Perceptions of HIV/AIDS-related stigma among Muslims in a Cape Town community
MetadataShow full item record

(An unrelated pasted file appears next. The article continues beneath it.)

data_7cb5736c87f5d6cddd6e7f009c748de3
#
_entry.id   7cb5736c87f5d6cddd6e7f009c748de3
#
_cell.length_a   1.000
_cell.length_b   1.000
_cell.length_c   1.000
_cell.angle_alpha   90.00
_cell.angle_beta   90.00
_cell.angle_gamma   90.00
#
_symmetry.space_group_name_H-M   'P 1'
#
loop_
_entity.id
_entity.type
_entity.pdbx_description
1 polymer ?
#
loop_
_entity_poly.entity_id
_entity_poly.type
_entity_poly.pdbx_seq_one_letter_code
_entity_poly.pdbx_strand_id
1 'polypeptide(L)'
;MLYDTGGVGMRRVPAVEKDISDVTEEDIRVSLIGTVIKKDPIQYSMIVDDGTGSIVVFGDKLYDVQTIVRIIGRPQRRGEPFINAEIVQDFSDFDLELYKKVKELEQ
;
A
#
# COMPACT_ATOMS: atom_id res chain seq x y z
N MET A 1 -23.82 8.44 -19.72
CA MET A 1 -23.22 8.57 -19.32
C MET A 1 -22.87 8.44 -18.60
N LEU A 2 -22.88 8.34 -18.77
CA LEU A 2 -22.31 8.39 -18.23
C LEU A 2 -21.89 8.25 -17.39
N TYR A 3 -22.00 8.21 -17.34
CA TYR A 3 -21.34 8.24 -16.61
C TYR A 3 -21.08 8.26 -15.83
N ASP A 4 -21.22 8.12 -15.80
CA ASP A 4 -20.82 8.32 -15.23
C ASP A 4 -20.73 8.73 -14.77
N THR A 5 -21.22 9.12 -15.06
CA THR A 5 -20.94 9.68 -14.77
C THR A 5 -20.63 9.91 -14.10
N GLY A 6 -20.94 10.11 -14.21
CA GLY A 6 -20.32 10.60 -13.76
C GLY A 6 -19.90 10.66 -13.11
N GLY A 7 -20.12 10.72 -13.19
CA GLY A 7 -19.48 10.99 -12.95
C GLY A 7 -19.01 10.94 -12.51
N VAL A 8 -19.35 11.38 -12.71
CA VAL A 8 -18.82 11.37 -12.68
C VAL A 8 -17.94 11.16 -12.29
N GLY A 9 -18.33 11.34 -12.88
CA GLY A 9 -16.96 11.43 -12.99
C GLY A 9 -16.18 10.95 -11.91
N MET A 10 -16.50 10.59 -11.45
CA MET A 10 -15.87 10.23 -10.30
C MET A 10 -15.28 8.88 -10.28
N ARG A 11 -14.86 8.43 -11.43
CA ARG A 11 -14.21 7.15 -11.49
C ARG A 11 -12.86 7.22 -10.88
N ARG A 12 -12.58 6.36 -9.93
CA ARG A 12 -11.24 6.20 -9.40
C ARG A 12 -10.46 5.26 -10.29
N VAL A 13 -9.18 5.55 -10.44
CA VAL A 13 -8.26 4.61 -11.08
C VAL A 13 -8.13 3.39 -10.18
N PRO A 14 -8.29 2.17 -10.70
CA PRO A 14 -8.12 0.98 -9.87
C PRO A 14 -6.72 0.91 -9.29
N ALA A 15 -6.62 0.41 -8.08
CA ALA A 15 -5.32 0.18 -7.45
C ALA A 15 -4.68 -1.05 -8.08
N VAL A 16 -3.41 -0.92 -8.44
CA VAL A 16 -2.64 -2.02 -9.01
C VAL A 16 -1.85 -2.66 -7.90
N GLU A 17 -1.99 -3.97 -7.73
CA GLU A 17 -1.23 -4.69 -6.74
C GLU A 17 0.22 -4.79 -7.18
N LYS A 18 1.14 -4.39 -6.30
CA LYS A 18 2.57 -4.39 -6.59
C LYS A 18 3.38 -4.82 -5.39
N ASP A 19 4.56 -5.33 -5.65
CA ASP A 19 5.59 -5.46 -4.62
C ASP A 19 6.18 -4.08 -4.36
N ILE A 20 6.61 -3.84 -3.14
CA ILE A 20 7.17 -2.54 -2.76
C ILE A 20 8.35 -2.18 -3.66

South Africa has the largest percentage of people living with HIV/AIDS in the world. However, the response against the further spread of HIV/AIDS in the country is being hindered by stigma and discrimination. In order to develop effective intervention programmes to control and reduce the further spread of the disease, it is first important to understand the nature of HIV/AIDS-related stigma and especially how people construct it. In the present study, the social construction of HIV/AIDS-related stigma among Muslims was investigated because high levels of stigma were found in this group. This was fuelled partly by the belief that HIV/AIDS was not a serious problem amongst Muslims. Two focus groups were conducted, one among Muslim women only and the second among Muslim men only. The main aim of the study was to examine the perceptions of HIV/AIDS-related stigma among Muslims. The transcripts were analyzed using thematic content analysis to determine the themes that emerged from the research material. The main findings of the study included that Muslims’ religious identity/positioning was the most salient discourse that informed how they understood, made meaning of, and responded to HIV/AIDS. They engaged in various forms of stigma such as ‘othering’, and mediating factors of stigma included religious positioning. Stigma also served as a social barrier to VCT and disclosure of HIV status. However, supportive attitudes and behaviours were also evident. The findings yielded useful insights into possible elements of intervention programmes, both to reduce HIV/AIDS-related stigma, and also to encourage behavioural change in order to control and reduce the spread of HIV/AIDS in this community.